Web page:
Billion Road is set for release soon on Steam and the Nintendo Switch eShop! We’ve played it! We can tell you about it! Ultimately, though, it feels like we need to start from the beginning on this one.
What the heck is Billion Road? Am I supposed to have known this already?
Well the answer to the second question is no. Billion Road hasn’t gotten a lot of attention, so it’s totally reasonable for this article to be your introduction to it. (Though we here at Siliconera have written about it a few times.) Billion Road is a digital board game in the very Japanese sugoroku style, meaning it’s less like Catan or Magic: the Gathering and more like The Game of Life or Monopoly. They’re roll-and-move games that are more about telling a story and having a whimsical time with friends than they are about cunning strategy.
Sugoroku games don’t often make it outside of Japan, but we’ve seen them occasionally: Animal Crossing amiibo Festival was a big first-party one, and games like Fortune Street come close, but the most popular sugoroku series that most have played is Mario Party, which adds minigames into the mix but is based on a similar board game setup.
Okay, you’ve told me about the genre in general, but what does Billion Road itself have to offer?
It’s definitely a game for people who like Japan, unsurprisingly. With games in the genre, you really need to buy into their aesthetic trappings, so the conceit of entering a Japanese game show and traveling around notable Japanese cities to trigger events and invest in properties will need your buy-in if you want to enjoy playing.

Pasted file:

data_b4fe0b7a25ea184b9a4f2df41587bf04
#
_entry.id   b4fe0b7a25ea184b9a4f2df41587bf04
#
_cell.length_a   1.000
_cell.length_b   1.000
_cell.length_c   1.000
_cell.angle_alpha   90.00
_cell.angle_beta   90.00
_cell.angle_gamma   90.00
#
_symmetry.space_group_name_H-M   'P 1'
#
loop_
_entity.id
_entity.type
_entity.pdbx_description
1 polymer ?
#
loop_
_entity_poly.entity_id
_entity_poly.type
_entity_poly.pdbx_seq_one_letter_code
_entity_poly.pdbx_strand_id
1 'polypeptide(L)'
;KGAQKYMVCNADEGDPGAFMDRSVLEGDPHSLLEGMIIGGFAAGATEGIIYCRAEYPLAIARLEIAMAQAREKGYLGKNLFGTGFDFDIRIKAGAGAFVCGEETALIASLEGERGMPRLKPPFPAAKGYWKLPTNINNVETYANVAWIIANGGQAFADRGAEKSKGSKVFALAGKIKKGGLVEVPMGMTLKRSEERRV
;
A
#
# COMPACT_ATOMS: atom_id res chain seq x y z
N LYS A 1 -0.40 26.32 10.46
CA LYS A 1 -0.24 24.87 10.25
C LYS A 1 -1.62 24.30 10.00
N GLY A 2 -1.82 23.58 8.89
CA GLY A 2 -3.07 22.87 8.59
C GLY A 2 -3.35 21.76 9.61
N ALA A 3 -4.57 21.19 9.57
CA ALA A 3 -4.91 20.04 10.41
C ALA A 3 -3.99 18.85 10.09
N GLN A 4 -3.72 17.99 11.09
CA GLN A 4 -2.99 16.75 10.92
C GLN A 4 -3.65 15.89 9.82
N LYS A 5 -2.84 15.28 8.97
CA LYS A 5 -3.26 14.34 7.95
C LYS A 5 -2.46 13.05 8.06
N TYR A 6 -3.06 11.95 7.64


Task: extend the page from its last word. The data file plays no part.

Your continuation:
Outside of that, it does build in some choice for players through its monster system. Along the way, you’ll collect monsters that have various abilities, like sabotaging opponents, controlling the randomness of your dice rolls and giving you bonus cash. A lot of playing the game is deciding when to sprint straight toward the goal for a chance at a big bonus and when to detour slightly to buy properties, collect monsters and generally land on a better space. A bad monster gets assigned to whoever’s furthest from the goal when someone reaches it and depletes your funds or items in some way, so you can’t wander around aimlessly and find success.
What sorts of modes are in Billion Road?
If you’re looking for an abundance of options, Billion Road isn’t your game. Primarily, the design of the game is to either play a short, three-year turn with friends or test your skills in a 30-year campaign that sees last place kicked out and replaced every so often to ramp up the challenge. As a single-player experience, it’s not particularly compelling and offers repetitive events to get through. Still, if you’re looking to understand the game, one run through that mode can get you familiar with how things work before you put it in front of your pals.
The game does offer a mode with custom parameters, but the 36-turn short game seems like the smart, optimal call for having fun with friends and family without burning them out. If you play for too long, the game’s randomness has a devastating effect on your plans and it just feels bad. Like what if, say, a monster arbitrarily gives away half your stuff in Year 13? Not fun. You’ll never recover.
What do I get if I keep playing?
Billion Road has a series of unlockable items for earning various milestones, and these allow you to dress up your in-game avatar with various outfits and accessories. They have no effect, but at least there’s something?
Wait! Why should I care? You promised you’d answer that in the headline.
Hrm. Yeah, I did. Maybe we should back up, then.
So… should I care?
Honestly, there’s an audience for this as a fun thing to sit around and do without investing too much in the outcome. It’s not everyone, by any stretch, and there are ways to do games like this that feel more meaningful. (Like Culdcept and Fortune Street!) Judging by the reception of amiibo Festival, the Western sugoroku audience is small, but those people are out there.